Social Support for the Mentally Challenged In Ghana

Name of Presenter: 

Frank Mawutor Borbor

Date Time: 

Tuesday, November 17, 2015 - 10:00


Conference Room, Faculty of Social Sciences


World Health Organization defines health as a state of complete, physical, mental and social wellbeing and not merely the absence of diseases or infirmity (WHO, 2012). Unfortunately, in some parts of the world and Ghana in particular, less emphasis is laid on the mental wellbeing of people (Agyapong & Mantey, 2011; Fournier, 2011; Basic Needs, 2014). World Health Organisation, (2013) posits that without mental health, there can be no health since they make a substantial independent contribution to the burden of diseases (14%), albeit underestimated. Studies have shown that surgery and pharmaceuticals are not the only effective procedures used to improve health, but also the natural human tendency to care for fellow humans in supporting them with social networks through support services (Lourel, Hartmann, Closon, Mouda, & Petric-Tatu, 2013; WHO, 2014; Basic Needs, 2014; World Happiness Report, 2015; World Federation for Mental Health, 2015). A better understanding of social support services available for people with mental health challenges is therefore needed given the dearth of knowledge on this important component of health. The main aim of this study is therefore to explore available social support for people who are mentally challenged and whether the availability of these social supports have any effect on mental disability. Both qualitative and quantitative techniques are used to collect, analyse and present the findings. Implications for policy and practice are subsequently.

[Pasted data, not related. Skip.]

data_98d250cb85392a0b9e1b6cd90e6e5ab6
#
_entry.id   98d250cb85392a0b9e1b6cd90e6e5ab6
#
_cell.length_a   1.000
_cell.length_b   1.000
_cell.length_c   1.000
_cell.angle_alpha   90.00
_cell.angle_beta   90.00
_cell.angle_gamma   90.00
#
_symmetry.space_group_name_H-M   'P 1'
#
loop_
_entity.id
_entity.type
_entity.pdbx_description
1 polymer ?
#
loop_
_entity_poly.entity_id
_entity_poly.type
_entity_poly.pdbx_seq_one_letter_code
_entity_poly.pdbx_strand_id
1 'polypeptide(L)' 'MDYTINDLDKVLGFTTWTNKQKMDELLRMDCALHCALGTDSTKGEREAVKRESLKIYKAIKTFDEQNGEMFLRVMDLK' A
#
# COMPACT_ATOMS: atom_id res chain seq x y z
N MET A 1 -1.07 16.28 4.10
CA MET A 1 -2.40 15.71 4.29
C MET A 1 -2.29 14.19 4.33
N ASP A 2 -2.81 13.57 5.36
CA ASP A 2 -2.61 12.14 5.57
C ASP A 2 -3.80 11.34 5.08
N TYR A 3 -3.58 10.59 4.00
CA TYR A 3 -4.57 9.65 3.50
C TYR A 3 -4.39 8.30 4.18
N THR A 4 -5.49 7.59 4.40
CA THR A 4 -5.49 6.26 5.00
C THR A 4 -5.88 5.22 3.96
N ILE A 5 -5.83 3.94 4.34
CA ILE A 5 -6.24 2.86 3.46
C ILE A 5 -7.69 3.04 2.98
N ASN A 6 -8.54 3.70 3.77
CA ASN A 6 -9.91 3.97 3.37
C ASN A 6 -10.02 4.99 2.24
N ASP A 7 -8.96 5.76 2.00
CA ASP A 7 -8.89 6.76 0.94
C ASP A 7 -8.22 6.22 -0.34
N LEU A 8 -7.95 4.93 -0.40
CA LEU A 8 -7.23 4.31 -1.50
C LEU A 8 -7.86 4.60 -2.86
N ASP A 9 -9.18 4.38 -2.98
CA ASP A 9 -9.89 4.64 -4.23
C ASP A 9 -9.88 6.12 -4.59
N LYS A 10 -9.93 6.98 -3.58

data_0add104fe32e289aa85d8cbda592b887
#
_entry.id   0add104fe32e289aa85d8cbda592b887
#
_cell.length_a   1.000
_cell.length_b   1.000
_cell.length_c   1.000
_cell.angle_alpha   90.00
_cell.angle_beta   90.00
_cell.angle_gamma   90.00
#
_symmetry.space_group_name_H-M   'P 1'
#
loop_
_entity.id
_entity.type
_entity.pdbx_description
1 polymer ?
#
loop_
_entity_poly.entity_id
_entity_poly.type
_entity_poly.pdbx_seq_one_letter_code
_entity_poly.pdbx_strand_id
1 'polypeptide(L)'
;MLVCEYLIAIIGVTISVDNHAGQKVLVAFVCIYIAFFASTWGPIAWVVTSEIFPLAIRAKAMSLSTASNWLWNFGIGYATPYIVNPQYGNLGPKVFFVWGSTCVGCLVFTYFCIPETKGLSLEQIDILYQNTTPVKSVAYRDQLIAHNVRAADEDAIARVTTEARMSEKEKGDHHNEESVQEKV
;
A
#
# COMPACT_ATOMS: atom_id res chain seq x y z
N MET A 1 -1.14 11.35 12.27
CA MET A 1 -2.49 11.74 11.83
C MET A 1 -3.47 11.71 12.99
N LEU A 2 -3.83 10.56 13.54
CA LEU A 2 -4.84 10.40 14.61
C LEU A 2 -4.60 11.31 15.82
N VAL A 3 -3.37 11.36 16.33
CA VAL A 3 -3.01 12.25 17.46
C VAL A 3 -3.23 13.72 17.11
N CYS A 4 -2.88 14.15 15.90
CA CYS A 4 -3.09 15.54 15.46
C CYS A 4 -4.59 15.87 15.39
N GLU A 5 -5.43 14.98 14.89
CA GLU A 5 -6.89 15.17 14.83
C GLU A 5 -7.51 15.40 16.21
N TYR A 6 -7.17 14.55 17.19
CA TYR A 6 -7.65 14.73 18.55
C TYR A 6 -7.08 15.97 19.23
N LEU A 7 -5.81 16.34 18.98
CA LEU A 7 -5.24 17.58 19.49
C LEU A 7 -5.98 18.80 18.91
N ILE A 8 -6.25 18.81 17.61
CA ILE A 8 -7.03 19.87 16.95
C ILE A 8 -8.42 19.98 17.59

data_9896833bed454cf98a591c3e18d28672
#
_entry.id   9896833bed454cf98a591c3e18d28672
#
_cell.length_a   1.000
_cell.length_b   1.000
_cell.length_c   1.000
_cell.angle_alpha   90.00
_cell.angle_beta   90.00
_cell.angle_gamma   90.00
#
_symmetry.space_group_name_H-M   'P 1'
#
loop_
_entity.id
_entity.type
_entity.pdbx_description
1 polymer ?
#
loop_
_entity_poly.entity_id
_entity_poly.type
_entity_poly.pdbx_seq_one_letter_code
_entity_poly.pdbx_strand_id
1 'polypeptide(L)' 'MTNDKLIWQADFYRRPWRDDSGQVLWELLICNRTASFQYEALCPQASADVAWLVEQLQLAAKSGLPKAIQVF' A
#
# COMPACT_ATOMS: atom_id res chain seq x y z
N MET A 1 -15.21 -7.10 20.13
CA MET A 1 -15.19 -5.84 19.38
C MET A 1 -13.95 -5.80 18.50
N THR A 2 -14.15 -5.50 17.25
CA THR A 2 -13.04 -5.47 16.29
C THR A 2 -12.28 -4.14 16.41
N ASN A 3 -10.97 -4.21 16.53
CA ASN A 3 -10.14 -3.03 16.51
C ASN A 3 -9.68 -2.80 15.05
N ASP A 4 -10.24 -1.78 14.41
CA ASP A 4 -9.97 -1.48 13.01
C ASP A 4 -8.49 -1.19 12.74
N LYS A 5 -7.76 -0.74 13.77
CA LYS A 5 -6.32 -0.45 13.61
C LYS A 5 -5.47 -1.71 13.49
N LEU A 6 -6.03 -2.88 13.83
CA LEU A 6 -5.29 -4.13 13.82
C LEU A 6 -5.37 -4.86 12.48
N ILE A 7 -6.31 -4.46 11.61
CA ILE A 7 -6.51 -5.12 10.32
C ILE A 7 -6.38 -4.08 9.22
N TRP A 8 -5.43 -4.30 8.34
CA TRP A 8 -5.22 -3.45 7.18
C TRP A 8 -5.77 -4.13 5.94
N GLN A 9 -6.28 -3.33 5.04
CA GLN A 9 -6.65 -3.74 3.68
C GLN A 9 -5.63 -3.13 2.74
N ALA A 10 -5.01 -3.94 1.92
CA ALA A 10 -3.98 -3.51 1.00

Prof Augustine Tanle